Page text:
UPDATED BY
Brennan Whitfield | Jan 12, 2023

Company culture is an inherent part of any organization; regardless of whether it’s on your radar or not, there’s a culture that’s formed as a result of your team and the way you do business. However, you can exert influence over your organizational culture in order to shape it into a more accurate and attractive representation of your company.

 

When Does Your Organization Need a Culture Change?

A company’s culture can determine the outcomes of employees, customer relationships and revenue — for better or worse. At its best, company culture can increase employee retention, engagement and performance, which all positively impact company goals and objectives. When employees are disengaged, customers shy away and business targets aren’t met, it may be time to reevaluate your company culture and make necessary changes.

Unlike a process improvement plan or top-down management approach, a company culture change focuses on holistic overhaul and how to apply a shift in mindset to various areas at a time. Changing a company’s culture is a long-term initiative, and it’s important for every employee to get involved.

If it’s time to change your workplace culture, here are five crucial steps to follow.

 

Free Guide: Culture Code

Strategies to decode, maintain and improve company culture.

5 Steps to Change Your Company Culture

Where do you start when changing company culture? Let these five steps guide you and help you carve out the plan you need.

How to Change Company Culture in 5 Steps

  1. Determine your culture goals.
  2. Assess your current company culture.
  3. Revisit and define core values.
  4. Map out a plan with benchmarks.
  5. Evaluate your progress.

 

1. Determine Your Culture Goals

Before you can make moves to improve your company culture, establish an idea of what your ideal culture looks like. How should managers interact with their direct reports? How often should meetings be held? Are you imagining a loud, vibrant and creative space, or do you envision the office being more quiet with an emphasis on independent work? Answering these questions before evaluating your current organizational culture is important to ensure you’re not influenced by the results.

 

2. Assess Your Current Company Culture 

Next, figure out what you’re up against by assessing your company and determining which type of organizational culture it follows. Then, evaluate the existing elements — or lack thereof — that contribute to the type of culture you want to see. Is your team communicative, or are employees siloed from one another? How accessible is the C-suite, and are they transparent with the rest of the team? Do employees have opportunities to make career advancements? 

A major indicator of a strong company culture is employee engagement. Conduct a quick employee engagement survey to get a pulse on how motivated, passionate and invested your employees are in the company. Then analyze the results and determine which data sets skew more negative than positive — these are the areas of your company that require immediate attention.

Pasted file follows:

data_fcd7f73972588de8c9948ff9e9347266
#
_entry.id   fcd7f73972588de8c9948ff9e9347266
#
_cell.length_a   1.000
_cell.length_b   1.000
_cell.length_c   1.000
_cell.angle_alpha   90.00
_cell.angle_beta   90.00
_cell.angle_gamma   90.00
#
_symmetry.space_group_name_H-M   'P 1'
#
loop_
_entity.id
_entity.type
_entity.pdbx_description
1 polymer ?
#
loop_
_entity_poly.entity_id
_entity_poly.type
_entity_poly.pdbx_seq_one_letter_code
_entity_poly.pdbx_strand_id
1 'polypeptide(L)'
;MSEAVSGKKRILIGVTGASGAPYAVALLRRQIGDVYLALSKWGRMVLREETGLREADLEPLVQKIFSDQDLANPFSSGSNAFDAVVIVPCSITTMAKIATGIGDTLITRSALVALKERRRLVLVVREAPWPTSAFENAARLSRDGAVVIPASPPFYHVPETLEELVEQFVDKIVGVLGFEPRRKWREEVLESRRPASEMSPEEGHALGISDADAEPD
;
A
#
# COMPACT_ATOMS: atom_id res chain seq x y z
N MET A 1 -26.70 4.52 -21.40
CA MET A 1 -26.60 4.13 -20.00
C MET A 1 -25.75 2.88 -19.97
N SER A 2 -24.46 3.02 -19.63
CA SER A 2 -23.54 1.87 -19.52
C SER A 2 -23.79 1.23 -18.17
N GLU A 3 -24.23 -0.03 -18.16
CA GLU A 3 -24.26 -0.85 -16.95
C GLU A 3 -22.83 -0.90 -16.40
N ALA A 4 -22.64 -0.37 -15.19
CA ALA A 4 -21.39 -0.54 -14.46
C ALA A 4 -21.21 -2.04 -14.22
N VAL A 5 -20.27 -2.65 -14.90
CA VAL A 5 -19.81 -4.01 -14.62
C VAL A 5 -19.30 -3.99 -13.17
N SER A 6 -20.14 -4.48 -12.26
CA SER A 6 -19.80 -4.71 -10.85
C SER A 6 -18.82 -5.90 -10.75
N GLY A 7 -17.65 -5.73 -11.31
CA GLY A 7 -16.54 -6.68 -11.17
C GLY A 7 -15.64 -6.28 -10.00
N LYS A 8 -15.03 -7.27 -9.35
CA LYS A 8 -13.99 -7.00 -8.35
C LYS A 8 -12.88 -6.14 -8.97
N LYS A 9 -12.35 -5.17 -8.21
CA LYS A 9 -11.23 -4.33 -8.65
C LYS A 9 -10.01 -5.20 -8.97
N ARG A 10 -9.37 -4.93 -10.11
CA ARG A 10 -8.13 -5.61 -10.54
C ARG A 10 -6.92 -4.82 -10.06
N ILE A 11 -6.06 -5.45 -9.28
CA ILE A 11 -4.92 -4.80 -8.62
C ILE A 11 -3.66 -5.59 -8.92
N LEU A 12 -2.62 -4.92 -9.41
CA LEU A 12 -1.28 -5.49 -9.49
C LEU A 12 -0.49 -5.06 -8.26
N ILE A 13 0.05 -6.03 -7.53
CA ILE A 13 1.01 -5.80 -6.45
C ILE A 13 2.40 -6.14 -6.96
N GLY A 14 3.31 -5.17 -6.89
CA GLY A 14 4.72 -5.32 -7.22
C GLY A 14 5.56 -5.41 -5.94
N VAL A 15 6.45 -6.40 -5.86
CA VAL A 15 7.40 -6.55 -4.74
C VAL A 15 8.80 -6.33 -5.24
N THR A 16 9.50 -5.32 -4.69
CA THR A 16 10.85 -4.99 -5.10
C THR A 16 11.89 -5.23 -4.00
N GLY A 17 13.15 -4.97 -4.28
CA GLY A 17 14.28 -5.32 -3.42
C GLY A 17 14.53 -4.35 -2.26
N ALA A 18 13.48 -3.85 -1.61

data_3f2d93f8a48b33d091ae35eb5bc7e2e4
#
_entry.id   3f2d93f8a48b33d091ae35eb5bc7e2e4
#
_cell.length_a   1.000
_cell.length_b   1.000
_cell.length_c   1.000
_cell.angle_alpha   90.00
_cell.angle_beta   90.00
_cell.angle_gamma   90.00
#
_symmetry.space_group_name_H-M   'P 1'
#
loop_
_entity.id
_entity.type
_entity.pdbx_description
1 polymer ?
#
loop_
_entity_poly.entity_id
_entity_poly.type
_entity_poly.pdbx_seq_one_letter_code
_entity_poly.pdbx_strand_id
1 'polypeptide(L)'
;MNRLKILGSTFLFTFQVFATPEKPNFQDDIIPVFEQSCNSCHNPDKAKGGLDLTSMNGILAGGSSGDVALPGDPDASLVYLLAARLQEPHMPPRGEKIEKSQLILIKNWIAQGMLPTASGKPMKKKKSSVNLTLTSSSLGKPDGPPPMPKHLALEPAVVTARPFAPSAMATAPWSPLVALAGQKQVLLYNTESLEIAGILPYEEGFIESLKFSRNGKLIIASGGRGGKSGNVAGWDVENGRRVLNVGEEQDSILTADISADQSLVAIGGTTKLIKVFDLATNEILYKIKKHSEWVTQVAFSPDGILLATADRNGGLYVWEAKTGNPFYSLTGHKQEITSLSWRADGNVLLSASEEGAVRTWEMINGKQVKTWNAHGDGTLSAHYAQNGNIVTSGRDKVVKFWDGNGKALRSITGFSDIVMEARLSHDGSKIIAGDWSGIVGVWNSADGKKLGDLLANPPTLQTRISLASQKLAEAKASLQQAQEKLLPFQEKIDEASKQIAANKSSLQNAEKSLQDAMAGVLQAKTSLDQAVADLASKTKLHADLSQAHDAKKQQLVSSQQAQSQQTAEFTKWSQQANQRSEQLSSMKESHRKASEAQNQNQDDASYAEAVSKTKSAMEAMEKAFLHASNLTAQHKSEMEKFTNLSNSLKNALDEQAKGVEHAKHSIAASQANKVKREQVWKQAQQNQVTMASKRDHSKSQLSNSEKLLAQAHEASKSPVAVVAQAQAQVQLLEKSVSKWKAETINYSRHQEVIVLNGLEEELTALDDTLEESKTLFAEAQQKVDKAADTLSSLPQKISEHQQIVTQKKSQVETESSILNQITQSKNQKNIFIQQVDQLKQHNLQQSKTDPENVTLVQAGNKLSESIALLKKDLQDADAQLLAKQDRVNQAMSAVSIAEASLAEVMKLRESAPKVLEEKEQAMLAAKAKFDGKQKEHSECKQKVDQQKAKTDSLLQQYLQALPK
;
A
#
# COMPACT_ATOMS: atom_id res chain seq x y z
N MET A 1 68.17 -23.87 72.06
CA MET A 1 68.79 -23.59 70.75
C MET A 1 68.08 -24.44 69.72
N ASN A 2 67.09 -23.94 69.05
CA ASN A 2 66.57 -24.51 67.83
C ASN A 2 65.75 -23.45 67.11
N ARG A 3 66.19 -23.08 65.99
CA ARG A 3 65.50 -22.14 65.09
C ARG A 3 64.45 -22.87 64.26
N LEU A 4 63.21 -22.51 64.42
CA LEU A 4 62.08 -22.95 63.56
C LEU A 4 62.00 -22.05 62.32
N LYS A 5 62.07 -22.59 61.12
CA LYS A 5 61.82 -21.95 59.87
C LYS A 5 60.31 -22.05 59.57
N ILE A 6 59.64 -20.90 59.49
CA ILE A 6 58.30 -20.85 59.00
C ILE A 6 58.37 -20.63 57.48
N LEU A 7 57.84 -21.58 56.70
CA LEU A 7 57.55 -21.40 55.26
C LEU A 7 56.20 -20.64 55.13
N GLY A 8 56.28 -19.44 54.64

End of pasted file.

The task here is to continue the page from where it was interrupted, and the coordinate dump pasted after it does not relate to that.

Finally, ask your employees for their thoughts and opinions on the type of culture they’d like to see. No one person is responsible for defining a company’s culture, and your culture will naturally evolve as your company grows and new hires are onboarded. Take your employees’ input into consideration as each individual will play a role in shaping the new culture you create.

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3. Revisit and Define Your Core Values 

Now, take a look at your core values and make sure they still work for the organization you wish to have. If you haven’t laid out your core values yet, now’s the time to do so. A strong organizational culture is the result of carefully thought out and continuously upheld values. If necessary, rework your core values so that they make sense with the envisioned company culture and are well structured to guide its evolution.

Consider your organization’s long-term goals — what do you hope to achieve within the next five years and how do you plan to get there? If you aspire to be at the forefront of your industry, include innovation as one of your core values. 

From there, take steps to foster an innovative culture by establishing regular brainstorming sessions and creating opportunities for collaborative work. Ensure all the key players — C-suite members, long-term employees and HR reps — are aligned on your core values before putting them into production and promoting them to the team.

More on Company CultureHow to Describe Company Culture: 39 Examples of Culture Statements

 

4. Map Out a Plan and Benchmarks to Reach

It’s easy to analyze the data and call it a day, but your team is counting on you to take action. If you say you’re going to improve company culture, follow through on that promise and establish positive habits the rest of the company can pick up. A winning culture is founded on communication, trust and movement between all members of the company, and leadership is no exception to that rule. 

Once you’ve identified your organization’s areas for improvement, develop a strategy, establish a timeline and set benchmarks so you can gauge your progress. For example, if your team aims to improve diversity and inclusion within your company culture, survey your employees to determine areas of your culture that could be more inclusive, set diversity hiring goals or host regular diversity and inclusion training sessions. If your team fails to meet benchmarks, you’ll know whether you need to ramp up your efforts or scale back your goals to be more attainable.

When developing an action plan, feel free to use the following guidelines to improve major points of company culture:

Model Your Values

Simply put, the best way to encourage a core value or behavior is to lead by example. “Do as I say, not as I do” isn’t going to fly. If executives expect one thing from employees but do another, leadership will start to appear disingenuous.

Reinforce Positive Behaviors

Encourage HR to develop special perk packages or recognition awards to reward employees for adhering to and promoting your company values. Even simpler, create a message board or meeting session where employees can shout out their peers and management can praise their reports for going the extra mile.

Discourage Negative Behaviors